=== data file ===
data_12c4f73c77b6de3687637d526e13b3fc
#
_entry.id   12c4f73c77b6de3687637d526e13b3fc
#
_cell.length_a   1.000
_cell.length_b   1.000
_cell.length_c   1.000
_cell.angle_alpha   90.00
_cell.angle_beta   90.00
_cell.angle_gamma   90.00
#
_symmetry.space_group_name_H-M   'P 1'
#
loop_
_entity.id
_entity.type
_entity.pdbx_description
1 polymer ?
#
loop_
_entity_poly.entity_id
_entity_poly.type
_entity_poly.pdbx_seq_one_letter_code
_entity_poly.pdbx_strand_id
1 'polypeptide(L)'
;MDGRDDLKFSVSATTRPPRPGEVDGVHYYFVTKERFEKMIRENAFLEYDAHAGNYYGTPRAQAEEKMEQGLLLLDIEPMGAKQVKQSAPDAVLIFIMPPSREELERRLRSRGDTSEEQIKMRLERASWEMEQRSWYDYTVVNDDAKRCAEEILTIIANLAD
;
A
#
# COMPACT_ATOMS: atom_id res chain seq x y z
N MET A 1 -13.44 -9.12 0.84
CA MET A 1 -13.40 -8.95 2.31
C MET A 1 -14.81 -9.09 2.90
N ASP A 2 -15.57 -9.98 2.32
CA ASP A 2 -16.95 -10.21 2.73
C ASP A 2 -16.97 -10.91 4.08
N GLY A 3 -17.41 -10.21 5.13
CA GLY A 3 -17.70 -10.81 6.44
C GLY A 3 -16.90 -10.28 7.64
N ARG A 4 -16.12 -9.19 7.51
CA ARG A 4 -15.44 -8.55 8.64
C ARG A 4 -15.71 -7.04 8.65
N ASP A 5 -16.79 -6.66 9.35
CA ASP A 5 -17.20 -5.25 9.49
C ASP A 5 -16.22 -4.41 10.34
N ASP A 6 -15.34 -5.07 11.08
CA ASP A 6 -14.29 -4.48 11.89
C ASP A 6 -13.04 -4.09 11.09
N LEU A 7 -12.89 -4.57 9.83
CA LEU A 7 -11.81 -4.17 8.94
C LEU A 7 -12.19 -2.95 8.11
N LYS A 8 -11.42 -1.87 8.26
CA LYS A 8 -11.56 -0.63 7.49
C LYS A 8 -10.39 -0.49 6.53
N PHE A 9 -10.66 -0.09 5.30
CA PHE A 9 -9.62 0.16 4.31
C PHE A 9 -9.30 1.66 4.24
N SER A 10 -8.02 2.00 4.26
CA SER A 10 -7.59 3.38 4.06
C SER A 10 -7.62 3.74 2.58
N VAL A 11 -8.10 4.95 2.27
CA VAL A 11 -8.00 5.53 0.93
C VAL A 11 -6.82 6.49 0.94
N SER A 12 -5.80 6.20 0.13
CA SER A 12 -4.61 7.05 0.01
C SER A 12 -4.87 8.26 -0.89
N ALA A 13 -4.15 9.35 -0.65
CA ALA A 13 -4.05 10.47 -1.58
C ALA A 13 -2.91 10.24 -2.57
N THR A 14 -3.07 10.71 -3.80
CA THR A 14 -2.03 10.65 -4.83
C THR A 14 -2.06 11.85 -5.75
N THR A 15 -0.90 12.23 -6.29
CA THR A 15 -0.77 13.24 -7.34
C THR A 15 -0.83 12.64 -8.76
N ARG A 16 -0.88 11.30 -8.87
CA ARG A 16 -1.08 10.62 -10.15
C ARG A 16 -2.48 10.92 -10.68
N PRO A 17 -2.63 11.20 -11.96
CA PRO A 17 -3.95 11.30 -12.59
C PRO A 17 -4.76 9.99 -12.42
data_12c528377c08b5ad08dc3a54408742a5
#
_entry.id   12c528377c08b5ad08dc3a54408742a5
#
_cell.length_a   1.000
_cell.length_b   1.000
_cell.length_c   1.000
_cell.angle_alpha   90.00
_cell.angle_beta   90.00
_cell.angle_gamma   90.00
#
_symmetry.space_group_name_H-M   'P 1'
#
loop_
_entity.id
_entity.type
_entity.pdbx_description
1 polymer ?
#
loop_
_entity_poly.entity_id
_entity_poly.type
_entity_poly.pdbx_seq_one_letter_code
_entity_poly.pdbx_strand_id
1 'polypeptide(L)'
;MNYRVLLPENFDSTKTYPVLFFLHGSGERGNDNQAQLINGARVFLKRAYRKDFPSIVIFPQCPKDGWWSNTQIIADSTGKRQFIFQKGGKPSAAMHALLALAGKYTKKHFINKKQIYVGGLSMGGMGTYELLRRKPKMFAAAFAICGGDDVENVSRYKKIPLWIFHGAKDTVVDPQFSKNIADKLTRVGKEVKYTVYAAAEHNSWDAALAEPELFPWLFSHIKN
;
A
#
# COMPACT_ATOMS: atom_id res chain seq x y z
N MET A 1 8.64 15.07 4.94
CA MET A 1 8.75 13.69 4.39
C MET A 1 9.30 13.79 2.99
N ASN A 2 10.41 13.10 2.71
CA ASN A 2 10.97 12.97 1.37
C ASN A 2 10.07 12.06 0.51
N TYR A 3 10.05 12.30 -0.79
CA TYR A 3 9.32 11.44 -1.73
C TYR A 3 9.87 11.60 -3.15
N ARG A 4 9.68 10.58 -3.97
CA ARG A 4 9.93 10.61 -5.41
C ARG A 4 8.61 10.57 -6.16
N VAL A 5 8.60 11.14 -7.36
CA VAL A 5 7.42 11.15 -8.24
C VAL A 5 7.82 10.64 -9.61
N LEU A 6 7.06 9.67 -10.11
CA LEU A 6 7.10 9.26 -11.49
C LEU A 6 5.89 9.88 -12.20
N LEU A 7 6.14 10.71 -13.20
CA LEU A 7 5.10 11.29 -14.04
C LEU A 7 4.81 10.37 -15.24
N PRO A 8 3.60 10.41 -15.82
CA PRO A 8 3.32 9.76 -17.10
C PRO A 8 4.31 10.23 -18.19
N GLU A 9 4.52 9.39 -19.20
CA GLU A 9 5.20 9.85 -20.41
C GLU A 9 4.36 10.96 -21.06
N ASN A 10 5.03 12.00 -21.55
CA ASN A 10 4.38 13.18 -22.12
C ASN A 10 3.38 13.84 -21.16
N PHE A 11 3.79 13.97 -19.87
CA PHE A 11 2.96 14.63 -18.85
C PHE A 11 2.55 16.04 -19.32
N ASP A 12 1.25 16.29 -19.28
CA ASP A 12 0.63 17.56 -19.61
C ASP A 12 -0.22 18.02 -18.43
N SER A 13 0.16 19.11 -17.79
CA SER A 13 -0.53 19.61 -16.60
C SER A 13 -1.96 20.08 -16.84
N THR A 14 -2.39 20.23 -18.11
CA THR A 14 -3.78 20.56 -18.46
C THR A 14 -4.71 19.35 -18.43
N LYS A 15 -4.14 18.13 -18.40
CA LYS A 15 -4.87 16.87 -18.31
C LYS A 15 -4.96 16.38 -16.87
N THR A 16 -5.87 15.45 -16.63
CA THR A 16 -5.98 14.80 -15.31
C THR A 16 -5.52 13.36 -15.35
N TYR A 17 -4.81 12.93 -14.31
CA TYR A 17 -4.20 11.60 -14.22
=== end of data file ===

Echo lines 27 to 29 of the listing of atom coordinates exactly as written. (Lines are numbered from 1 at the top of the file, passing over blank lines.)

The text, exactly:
;
A
#